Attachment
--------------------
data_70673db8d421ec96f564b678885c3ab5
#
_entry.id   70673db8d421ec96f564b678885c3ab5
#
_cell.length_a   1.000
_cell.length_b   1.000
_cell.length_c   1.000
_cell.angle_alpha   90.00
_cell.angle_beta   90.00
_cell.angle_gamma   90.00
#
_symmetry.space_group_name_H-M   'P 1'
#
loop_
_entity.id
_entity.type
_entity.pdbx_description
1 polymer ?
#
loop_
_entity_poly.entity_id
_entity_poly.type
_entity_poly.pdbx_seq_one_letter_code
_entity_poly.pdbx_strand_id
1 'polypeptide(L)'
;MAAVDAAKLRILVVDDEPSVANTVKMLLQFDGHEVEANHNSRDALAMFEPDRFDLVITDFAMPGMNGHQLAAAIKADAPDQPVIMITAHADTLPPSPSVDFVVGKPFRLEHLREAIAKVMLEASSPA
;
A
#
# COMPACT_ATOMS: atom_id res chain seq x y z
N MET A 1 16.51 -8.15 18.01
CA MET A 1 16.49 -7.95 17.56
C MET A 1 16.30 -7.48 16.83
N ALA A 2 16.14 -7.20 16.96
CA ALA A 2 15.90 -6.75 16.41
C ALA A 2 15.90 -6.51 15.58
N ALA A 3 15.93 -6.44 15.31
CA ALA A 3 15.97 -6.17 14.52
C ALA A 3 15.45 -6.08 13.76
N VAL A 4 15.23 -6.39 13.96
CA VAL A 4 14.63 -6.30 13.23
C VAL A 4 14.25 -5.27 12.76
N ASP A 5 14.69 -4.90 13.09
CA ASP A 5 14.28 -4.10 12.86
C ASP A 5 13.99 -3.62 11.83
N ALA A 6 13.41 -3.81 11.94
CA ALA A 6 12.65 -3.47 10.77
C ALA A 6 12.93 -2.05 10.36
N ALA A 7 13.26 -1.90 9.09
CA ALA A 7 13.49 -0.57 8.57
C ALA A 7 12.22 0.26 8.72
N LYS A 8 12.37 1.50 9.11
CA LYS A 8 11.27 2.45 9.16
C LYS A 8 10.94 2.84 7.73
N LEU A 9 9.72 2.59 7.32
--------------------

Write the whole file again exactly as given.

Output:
data_70673db8d421ec96f564b678885c3ab5
#
_entry.id   70673db8d421ec96f564b678885c3ab5
#
_cell.length_a   1.000
_cell.length_b   1.000
_cell.length_c   1.000
_cell.angle_alpha   90.00
_cell.angle_beta   90.00
_cell.angle_gamma   90.00
#
_symmetry.space_group_name_H-M   'P 1'
#
loop_
_entity.id
_entity.type
_entity.pdbx_description
1 polymer ?
#
loop_
_entity_poly.entity_id
_entity_poly.type
_entity_poly.pdbx_seq_one_letter_code
_entity_poly.pdbx_strand_id
1 'polypeptide(L)'
;MAAVDAAKLRILVVDDEPSVANTVKMLLQFDGHEVEANHNSRDALAMFEPDRFDLVITDFAMPGMNGHQLAAAIKADAPDQPVIMITAHADTLPPSPSVDFVVGKPFRLEHLREAIAKVMLEASSPA
;
A
#
# COMPACT_ATOMS: atom_id res chain seq x y z
N MET A 1 16.51 -8.15 18.01
CA MET A 1 16.49 -7.95 17.56
C MET A 1 16.30 -7.48 16.83
N ALA A 2 16.14 -7.20 16.96
CA ALA A 2 15.90 -6.75 16.41
C ALA A 2 15.90 -6.51 15.58
N ALA A 3 15.93 -6.44 15.31
CA ALA A 3 15.97 -6.17 14.52
C ALA A 3 15.45 -6.08 13.76
N VAL A 4 15.23 -6.39 13.96
CA VAL A 4 14.63 -6.30 13.23
C VAL A 4 14.25 -5.27 12.76
N ASP A 5 14.69 -4.90 13.09
CA ASP A 5 14.28 -4.10 12.86
C ASP A 5 13.99 -3.62 11.83
N ALA A 6 13.41 -3.81 11.94
CA ALA A 6 12.65 -3.47 10.77
C ALA A 6 12.93 -2.05 10.36
N ALA A 7 13.26 -1.90 9.09
CA ALA A 7 13.49 -0.57 8.57
C ALA A 7 12.22 0.26 8.72
N LYS A 8 12.37 1.50 9.11
CA LYS A 8 11.27 2.45 9.16
C LYS A 8 10.94 2.84 7.73
N LEU A 9 9.72 2.59 7.32